Explosive Dinosaurs is a multi-player party game with the ability for users to create their own levels, both for personal play and to share with others. It’s currently on Kickstarter with 12 days to go, as well as Steam Greenlight, and we were able to have a conversation with one of the developers, Pablo Navarro of RAWRLab, about the game and plans for the future.
Note: Navarro’s first language is not English, but his written answers have been left as-is, since there’s not enough of a disparity to cause issues with understanding his point.
IGM: Let’s dive right in – what IS Explosive Dinosaurs?
Pablo Navarro: Explosive Dinosaurs is a party game, with 40 minigames having each one its own game mechanics, and lots of fun. It will be released first in OUYA, PC (Steam, Windows, Linux) and MAC.
IGM: What gave you the idea for this game? I saw some definite references to the first Jurassic Park move, as well as the Worms game franchise – any other Easter-egg-type references to look for?
Navarro: The idea came from the Global Game Jam 2011: The assistants had to create a game in just 48 hours related to the theme “extinction”, so I thought about doing a minigame party game with dinosaurs and… alcohol. The dinosaurs would play minigames one after another, and the loser players would have to drink shots (it was a “drink game”). It was called “Don’t play if you have to drive”…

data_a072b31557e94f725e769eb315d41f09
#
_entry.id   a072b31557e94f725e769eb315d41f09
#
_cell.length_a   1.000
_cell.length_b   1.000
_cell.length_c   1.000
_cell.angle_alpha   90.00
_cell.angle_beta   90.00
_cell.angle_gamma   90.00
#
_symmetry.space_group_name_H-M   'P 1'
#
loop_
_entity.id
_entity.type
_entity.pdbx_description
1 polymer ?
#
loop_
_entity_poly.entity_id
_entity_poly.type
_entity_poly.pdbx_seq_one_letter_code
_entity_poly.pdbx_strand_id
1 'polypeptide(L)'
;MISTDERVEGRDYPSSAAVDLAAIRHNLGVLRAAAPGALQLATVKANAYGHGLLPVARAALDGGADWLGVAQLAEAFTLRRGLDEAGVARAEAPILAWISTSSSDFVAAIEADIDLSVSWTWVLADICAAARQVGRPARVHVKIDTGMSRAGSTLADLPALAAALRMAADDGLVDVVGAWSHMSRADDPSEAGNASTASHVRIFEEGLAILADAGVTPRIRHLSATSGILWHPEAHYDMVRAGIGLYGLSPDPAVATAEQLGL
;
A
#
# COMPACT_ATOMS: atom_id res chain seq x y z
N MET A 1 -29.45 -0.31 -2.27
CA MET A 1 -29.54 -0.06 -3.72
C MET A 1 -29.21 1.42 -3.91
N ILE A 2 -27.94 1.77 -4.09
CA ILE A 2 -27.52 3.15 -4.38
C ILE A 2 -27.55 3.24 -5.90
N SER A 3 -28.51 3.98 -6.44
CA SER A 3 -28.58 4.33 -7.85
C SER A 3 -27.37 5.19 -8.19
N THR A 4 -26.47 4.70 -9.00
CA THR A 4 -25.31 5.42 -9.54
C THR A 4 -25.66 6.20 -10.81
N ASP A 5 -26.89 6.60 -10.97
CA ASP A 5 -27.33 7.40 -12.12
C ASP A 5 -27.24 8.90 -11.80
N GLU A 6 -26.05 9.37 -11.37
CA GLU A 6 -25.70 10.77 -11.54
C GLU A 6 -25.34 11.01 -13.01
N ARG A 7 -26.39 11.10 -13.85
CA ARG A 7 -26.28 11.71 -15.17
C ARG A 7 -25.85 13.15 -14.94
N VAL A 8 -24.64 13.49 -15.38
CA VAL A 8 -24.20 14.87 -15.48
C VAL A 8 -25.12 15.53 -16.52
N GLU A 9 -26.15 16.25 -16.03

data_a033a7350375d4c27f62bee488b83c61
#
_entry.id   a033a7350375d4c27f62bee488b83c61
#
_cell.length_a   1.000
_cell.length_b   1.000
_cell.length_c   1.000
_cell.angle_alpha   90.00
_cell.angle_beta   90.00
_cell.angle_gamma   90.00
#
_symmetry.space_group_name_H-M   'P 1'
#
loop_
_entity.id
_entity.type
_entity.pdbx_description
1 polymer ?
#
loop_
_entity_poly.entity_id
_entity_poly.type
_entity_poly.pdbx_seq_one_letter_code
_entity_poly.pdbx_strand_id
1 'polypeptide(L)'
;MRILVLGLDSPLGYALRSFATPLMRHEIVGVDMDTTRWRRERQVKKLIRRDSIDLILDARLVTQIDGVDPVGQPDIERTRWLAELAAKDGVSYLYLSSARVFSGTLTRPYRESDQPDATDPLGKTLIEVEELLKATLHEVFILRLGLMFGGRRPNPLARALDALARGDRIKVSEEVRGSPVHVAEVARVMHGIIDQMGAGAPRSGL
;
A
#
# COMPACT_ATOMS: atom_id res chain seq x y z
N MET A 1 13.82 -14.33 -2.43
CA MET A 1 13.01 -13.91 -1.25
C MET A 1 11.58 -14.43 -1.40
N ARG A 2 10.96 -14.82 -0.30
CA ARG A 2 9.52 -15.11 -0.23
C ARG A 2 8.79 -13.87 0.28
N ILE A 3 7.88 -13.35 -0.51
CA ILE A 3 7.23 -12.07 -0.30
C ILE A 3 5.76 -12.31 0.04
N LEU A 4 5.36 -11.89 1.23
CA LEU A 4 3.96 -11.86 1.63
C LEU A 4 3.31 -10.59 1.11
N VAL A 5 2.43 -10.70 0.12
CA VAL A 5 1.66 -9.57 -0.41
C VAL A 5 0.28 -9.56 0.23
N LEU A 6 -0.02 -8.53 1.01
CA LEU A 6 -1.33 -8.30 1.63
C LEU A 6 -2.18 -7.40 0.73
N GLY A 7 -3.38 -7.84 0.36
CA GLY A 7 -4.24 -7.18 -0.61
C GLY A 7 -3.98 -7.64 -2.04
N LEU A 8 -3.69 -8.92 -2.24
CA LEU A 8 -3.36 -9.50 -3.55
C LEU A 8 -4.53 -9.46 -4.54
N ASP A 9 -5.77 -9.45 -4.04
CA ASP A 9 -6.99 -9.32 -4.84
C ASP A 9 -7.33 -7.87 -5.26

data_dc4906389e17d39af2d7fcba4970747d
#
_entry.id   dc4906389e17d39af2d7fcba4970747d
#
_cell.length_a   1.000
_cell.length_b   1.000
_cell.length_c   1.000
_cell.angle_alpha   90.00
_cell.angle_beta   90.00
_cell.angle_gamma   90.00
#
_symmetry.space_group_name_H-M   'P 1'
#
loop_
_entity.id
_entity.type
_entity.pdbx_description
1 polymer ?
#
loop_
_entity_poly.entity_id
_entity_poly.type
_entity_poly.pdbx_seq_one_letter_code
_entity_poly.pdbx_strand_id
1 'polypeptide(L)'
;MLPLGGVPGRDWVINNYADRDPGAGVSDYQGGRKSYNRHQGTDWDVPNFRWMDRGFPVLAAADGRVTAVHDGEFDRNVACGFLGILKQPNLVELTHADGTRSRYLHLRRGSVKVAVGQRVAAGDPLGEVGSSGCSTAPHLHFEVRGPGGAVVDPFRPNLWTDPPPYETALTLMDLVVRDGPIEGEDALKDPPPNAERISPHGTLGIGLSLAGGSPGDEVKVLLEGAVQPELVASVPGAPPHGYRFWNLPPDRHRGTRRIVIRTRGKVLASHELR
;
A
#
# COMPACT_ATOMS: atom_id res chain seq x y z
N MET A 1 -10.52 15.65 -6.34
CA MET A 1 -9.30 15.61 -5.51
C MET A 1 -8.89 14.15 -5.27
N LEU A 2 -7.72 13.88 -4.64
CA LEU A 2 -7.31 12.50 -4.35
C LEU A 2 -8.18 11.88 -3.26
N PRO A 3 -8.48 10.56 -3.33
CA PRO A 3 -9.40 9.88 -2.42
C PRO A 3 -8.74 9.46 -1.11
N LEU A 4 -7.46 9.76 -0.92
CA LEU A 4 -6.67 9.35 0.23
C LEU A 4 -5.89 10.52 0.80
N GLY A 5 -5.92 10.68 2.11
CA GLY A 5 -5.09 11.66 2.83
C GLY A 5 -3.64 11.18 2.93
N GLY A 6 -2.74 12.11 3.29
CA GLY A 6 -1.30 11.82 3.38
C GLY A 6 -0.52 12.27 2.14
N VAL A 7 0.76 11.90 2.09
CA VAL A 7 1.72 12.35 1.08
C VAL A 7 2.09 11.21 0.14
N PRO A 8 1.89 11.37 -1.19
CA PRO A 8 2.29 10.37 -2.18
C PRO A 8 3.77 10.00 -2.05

As I didn’t have much time in that Gamejam for adding nice details, I thought of just making the dinosaurs explode when losing. And this is where the idea came from.
The five of us (the RAWR-Team) are old school gamers, and fans of the gaming culture, and we’re planning to have loads of easter eggs and references. One is already in the demo: When winning, sometimes it will show the “winning” scene from Street Fighter 2:
IGM: Why the comic-book format (I love it, by the way)?
Navarro: Our 2D artist, Jorge de Juan, has also drawn a few comic books, and he thought it would be fun to have an animated introduction in a comic style. It really fits the kind of humor we are trying to put in the game. (Thanks!)
IGM: How long have you been working on this project?
Navarro: Around 10 months already, but not at full time.
All of us have our own jobs, and we’re doing this in our free time. Our plans were to create a demo, launch a Kickstarter, and some of us would then quit our jobs to start developing the game at full time, but well… It’s seems we’ll have to wait a little more for that.
IGM: Tell me about your development team?
Navarro: Well, we’re a web programmer, an aeronautical engineer, a book illustrator, a computer technician and a web designer. None of us has ever worked professionally in a video game development company. All of us have stable but boring jobs, and this is our way to express our creativity.
In the game, I, Pablo Navarro, am the main programmer. I’m the one in charge of the game overall, the minigame framework and some minigames.
Jorge de Juan is the graphic artist. He is the responsible for making the game really eye-catching and good looking. If it weren’t for him, the game would look really bad, like the “Don’t play if you have to drive” prototype.